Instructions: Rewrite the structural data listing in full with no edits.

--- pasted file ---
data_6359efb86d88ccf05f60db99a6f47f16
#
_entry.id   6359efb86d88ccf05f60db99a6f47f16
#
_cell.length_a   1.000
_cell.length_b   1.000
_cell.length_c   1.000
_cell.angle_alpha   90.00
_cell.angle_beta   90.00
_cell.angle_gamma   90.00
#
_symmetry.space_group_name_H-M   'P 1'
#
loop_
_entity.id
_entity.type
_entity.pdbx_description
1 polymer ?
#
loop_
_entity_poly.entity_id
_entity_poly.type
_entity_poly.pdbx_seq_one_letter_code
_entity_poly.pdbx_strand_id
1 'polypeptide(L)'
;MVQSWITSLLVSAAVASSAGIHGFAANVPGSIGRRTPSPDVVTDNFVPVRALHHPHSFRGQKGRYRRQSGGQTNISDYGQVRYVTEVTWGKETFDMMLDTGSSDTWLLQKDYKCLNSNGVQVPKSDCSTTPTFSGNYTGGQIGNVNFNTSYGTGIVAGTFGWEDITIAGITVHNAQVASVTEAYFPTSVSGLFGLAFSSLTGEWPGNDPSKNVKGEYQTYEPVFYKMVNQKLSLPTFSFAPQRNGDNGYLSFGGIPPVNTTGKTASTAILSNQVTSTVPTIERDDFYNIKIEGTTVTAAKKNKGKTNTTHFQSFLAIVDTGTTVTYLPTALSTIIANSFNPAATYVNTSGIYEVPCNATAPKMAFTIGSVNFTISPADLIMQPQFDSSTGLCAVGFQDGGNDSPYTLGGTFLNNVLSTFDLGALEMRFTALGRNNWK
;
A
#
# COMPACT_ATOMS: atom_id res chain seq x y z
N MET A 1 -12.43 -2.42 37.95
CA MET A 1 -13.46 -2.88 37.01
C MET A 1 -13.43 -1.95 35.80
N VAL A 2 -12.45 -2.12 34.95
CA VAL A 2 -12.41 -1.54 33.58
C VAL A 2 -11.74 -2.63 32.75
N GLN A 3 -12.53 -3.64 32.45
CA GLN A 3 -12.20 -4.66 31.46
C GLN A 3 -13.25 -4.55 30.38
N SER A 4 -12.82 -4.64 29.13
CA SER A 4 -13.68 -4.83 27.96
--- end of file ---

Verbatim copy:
data_6359efb86d88ccf05f60db99a6f47f16
#
_entry.id   6359efb86d88ccf05f60db99a6f47f16
#
_cell.length_a   1.000
_cell.length_b   1.000
_cell.length_c   1.000
_cell.angle_alpha   90.00
_cell.angle_beta   90.00
_cell.angle_gamma   90.00
#
_symmetry.space_group_name_H-M   'P 1'
#
loop_
_entity.id
_entity.type
_entity.pdbx_description
1 polymer ?
#
loop_
_entity_poly.entity_id
_entity_poly.type
_entity_poly.pdbx_seq_one_letter_code
_entity_poly.pdbx_strand_id
1 'polypeptide(L)'
;MVQSWITSLLVSAAVASSAGIHGFAANVPGSIGRRTPSPDVVTDNFVPVRALHHPHSFRGQKGRYRRQSGGQTNISDYGQVRYVTEVTWGKETFDMMLDTGSSDTWLLQKDYKCLNSNGVQVPKSDCSTTPTFSGNYTGGQIGNVNFNTSYGTGIVAGTFGWEDITIAGITVHNAQVASVTEAYFPTSVSGLFGLAFSSLTGEWPGNDPSKNVKGEYQTYEPVFYKMVNQKLSLPTFSFAPQRNGDNGYLSFGGIPPVNTTGKTASTAILSNQVTSTVPTIERDDFYNIKIEGTTVTAAKKNKGKTNTTHFQSFLAIVDTGTTVTYLPTALSTIIANSFNPAATYVNTSGIYEVPCNATAPKMAFTIGSVNFTISPADLIMQPQFDSSTGLCAVGFQDGGNDSPYTLGGTFLNNVLSTFDLGALEMRFTALGRNNWK
;
A
#
# COMPACT_ATOMS: atom_id res chain seq x y z
N MET A 1 -12.43 -2.42 37.95
CA MET A 1 -13.46 -2.88 37.01
C MET A 1 -13.43 -1.95 35.80
N VAL A 2 -12.45 -2.12 34.95
CA VAL A 2 -12.41 -1.54 33.58
C VAL A 2 -11.74 -2.63 32.75
N GLN A 3 -12.53 -3.64 32.45
CA GLN A 3 -12.20 -4.66 31.46
C GLN A 3 -13.25 -4.55 30.38
N SER A 4 -12.82 -4.64 29.13
CA SER A 4 -13.68 -4.83 27.96